Christ, therefore, took along our flesh in the ascension. He did not leave it behind, as one leaves one's work boots at the door before entering the house, as if our flesh was not suited to heaven. That is why his ascension In Our Flesh is our guarantee that we shall also go there. That is certain, for he is our Head. If a swimmer keeps his head above the waves, his body will presently rise above them. Now the waves of sin still wash over us constantly, but our Head is above the waves!
c. He sends us his Spirit as a counter-pledge. We must not forget Christ. The Spirit teaches us to seek the things that are above. That does not mean that we should escape from the world and withdraw ourselves from life in quiet contemplation. The things that are above are love, holiness, obedience, peace, etc. To seek those things here, means being holy and obedient in love and being peacemakers Here and In and With this life. In that way we do not abandon the world for the sake of heaven and do not forget heaven for the sake of the world, but heaven and earth are united. Col 3:1, 2 says: "If then you have been raised with Christ, seek the things that are above, where Christ is, seated at the right hand of God. Set your minds on things that are above, not on things that are on earth."
- And Jn 16:7 says: "Nevertheless I tell you the truth: it is to your advantage that I go away, for if I do not go away, the Counselor will not come to you; but if I go, I will send him to you." (See also Phil 3:20).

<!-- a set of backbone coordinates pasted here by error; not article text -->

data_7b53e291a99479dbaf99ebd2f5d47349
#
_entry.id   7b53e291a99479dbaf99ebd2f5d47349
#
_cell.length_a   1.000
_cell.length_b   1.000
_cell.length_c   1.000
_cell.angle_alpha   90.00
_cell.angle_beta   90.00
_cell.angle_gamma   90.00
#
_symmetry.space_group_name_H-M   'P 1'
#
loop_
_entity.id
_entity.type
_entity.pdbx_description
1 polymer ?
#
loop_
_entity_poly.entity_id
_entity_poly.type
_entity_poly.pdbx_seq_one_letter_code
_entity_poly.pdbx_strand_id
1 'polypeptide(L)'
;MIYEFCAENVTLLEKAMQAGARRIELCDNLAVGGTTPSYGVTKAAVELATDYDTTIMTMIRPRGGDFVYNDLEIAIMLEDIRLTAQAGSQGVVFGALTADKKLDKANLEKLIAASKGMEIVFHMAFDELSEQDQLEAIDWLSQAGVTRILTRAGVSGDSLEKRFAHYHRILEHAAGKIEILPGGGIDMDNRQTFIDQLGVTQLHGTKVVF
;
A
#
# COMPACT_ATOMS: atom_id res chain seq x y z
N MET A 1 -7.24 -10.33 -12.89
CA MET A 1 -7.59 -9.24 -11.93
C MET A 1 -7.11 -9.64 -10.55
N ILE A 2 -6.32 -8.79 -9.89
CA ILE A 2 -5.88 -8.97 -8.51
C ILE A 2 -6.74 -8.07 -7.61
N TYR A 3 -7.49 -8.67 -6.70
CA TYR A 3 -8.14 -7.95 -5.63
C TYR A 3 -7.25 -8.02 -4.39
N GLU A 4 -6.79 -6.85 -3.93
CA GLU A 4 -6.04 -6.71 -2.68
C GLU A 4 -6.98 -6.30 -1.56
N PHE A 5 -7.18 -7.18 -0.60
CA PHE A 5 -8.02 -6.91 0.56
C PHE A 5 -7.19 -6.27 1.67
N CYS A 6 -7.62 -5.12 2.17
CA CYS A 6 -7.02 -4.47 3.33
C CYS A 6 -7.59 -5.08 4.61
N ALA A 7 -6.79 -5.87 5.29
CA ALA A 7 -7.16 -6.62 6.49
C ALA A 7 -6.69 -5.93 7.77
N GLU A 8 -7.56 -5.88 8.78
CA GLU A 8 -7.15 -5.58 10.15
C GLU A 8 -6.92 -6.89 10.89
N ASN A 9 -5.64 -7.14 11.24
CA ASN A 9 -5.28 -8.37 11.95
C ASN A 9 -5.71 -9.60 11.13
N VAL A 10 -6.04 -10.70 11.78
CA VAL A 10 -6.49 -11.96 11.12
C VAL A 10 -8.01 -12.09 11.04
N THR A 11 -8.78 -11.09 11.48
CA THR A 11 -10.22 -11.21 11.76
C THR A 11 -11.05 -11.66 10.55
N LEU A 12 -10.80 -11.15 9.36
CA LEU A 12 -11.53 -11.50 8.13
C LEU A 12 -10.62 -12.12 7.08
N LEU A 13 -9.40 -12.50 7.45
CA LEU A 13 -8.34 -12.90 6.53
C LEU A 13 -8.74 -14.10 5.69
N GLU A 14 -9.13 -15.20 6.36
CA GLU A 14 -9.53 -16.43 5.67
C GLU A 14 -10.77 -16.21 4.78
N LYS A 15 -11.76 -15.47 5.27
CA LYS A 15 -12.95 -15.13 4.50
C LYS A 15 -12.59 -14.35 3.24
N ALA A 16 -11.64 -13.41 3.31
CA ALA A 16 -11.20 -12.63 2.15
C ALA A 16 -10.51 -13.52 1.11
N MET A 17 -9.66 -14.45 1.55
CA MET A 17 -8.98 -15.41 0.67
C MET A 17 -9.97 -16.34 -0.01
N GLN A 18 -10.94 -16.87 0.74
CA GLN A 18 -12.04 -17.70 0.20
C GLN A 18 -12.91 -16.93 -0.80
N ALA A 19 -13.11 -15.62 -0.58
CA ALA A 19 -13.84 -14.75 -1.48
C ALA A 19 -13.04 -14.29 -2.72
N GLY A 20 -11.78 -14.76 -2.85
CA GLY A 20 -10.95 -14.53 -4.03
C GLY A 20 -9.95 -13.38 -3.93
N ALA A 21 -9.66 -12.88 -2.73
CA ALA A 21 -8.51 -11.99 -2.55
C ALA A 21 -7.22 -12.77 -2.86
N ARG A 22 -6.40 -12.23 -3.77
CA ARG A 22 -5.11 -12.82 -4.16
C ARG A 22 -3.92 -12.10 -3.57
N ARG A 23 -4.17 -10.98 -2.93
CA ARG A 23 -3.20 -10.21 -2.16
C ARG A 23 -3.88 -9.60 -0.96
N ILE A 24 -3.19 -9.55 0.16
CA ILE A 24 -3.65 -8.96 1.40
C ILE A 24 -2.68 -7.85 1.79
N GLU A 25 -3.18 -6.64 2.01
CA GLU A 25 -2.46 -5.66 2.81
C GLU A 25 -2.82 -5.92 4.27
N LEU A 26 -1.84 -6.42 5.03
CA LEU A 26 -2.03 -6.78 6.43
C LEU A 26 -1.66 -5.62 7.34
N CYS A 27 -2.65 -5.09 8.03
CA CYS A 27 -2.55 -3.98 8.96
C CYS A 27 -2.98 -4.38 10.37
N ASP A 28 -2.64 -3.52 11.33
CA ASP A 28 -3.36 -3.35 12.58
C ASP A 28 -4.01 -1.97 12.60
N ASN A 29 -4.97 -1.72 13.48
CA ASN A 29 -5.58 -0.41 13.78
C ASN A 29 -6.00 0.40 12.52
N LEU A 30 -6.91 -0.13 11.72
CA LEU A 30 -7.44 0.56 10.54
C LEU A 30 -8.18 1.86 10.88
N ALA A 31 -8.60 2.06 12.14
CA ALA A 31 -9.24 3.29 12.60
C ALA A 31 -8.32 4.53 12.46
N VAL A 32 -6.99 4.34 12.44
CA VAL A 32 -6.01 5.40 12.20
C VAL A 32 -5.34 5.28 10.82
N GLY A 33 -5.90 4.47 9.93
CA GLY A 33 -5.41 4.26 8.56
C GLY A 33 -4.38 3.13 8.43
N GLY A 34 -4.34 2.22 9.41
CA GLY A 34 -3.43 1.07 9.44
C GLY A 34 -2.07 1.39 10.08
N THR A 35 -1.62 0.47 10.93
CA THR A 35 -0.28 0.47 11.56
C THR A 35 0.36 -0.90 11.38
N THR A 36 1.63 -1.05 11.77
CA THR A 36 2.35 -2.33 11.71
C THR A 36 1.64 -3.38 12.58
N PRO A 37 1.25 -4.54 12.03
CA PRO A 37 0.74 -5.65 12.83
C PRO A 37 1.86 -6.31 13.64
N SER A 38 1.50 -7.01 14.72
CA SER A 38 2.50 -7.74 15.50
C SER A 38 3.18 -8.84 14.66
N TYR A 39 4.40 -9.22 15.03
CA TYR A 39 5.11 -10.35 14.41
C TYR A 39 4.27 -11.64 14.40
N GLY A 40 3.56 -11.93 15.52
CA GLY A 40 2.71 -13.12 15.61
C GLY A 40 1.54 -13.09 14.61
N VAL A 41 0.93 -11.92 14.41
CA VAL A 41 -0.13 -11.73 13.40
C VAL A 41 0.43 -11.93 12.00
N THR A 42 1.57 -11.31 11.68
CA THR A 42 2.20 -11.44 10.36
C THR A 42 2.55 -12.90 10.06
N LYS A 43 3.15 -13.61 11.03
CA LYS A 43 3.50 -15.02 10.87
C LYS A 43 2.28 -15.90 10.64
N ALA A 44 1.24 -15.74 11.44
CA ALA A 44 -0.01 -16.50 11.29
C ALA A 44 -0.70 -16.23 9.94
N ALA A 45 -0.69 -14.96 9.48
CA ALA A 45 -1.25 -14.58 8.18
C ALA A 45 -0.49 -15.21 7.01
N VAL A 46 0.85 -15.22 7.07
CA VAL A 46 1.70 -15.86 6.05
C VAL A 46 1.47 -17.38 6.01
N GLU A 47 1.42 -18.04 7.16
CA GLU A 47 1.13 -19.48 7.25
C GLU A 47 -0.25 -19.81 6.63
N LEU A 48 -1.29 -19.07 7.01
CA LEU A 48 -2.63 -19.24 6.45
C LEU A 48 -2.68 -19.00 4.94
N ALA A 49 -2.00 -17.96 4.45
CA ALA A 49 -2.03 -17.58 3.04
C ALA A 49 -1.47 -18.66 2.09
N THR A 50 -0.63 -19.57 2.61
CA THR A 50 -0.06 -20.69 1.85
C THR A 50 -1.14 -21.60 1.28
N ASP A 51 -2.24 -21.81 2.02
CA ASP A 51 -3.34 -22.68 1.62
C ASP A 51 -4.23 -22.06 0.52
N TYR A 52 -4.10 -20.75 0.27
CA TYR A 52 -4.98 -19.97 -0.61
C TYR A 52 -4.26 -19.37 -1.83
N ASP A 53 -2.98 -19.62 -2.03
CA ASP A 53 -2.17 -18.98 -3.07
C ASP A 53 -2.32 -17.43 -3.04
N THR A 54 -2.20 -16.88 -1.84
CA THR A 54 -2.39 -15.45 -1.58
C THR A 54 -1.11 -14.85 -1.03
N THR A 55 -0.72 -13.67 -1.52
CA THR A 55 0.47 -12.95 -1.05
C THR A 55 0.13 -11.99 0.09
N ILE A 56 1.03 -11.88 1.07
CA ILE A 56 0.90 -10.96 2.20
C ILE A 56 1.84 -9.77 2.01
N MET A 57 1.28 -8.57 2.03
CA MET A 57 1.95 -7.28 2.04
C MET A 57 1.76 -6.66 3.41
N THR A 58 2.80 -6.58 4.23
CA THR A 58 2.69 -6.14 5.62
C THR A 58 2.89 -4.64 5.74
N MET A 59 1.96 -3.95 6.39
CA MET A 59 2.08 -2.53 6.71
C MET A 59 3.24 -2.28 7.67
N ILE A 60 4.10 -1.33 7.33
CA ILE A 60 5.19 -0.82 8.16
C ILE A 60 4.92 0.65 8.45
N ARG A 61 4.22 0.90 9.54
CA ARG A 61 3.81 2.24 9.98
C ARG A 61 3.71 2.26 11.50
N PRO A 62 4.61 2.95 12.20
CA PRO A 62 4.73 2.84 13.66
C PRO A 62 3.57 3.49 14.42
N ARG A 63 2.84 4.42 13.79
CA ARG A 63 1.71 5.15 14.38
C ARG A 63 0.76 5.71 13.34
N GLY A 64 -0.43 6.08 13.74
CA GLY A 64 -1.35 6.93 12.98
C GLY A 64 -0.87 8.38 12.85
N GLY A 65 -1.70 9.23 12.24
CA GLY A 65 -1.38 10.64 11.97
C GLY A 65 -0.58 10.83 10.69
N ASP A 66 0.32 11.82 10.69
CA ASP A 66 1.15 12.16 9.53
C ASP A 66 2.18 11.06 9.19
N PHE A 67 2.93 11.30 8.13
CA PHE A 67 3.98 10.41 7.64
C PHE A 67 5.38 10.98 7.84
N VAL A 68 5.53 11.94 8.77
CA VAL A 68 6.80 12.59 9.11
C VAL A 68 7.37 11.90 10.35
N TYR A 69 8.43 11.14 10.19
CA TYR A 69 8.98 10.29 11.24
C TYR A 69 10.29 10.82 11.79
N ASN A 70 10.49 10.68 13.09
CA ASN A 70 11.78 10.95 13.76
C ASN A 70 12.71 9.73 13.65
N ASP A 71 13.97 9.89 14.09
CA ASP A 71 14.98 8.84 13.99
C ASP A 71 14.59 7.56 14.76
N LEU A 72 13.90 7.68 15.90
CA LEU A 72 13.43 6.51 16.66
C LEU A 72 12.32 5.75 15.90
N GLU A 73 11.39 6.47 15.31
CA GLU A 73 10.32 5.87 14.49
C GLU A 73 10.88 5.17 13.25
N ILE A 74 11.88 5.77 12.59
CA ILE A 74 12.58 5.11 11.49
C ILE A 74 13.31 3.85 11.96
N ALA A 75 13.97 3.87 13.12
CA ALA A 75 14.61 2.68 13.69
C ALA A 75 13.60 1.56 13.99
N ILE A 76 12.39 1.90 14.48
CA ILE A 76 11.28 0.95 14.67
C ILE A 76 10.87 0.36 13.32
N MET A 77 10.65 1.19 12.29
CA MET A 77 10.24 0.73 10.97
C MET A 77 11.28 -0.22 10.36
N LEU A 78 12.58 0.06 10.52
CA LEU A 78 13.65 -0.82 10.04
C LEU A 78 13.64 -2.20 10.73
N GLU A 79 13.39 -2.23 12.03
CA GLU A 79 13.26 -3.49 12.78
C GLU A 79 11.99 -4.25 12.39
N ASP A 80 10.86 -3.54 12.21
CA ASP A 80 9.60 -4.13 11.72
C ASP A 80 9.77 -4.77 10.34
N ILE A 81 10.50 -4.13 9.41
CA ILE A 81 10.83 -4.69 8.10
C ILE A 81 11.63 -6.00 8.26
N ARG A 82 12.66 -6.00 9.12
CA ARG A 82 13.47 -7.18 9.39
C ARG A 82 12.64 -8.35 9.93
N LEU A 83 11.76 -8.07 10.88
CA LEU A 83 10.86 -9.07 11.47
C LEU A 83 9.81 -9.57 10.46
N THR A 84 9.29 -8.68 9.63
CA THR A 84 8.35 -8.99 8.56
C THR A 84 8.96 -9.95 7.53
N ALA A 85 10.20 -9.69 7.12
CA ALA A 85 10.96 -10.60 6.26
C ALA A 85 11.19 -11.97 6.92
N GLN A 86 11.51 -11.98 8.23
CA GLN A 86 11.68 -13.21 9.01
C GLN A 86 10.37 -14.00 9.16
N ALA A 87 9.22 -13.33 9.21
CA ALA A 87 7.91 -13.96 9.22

B. Cross References
- The BC, art. 26 speaks extensively and with great comfort about Christ's intercession.
- What other expression does the Bible use in place of ascension, and what does that mean?
- What do the Lutherans say about the ascension? On what do they base their opinion?
- What passage of Scripture do the Lutherans rely on in support of their opinion?
- Does this text lead ineluctably to the Lutheran doctrine? Why not?
- Why is it so important to reject the Lutheran doctrine on this point?
- Did Christ reject the earth as inferior in the ascension?
- Why is there a breach between heaven and earth?
- What was obtained in principle in Christ's ascension?
- In how many points does the Catechism describe the benefit of the ascension? Name the points.
- What does Christ do as our Advocate? What is the basis of his defence?
- What does the Catechism mean when it speaks of pledge and counter-pledge?
- What pledge did Christ take from us? What does it guarantee?
- What pledge does he send us? What does it do?
- What do Col 3:1, 2, and Jn 16:7 and 17:24a, respectively, say?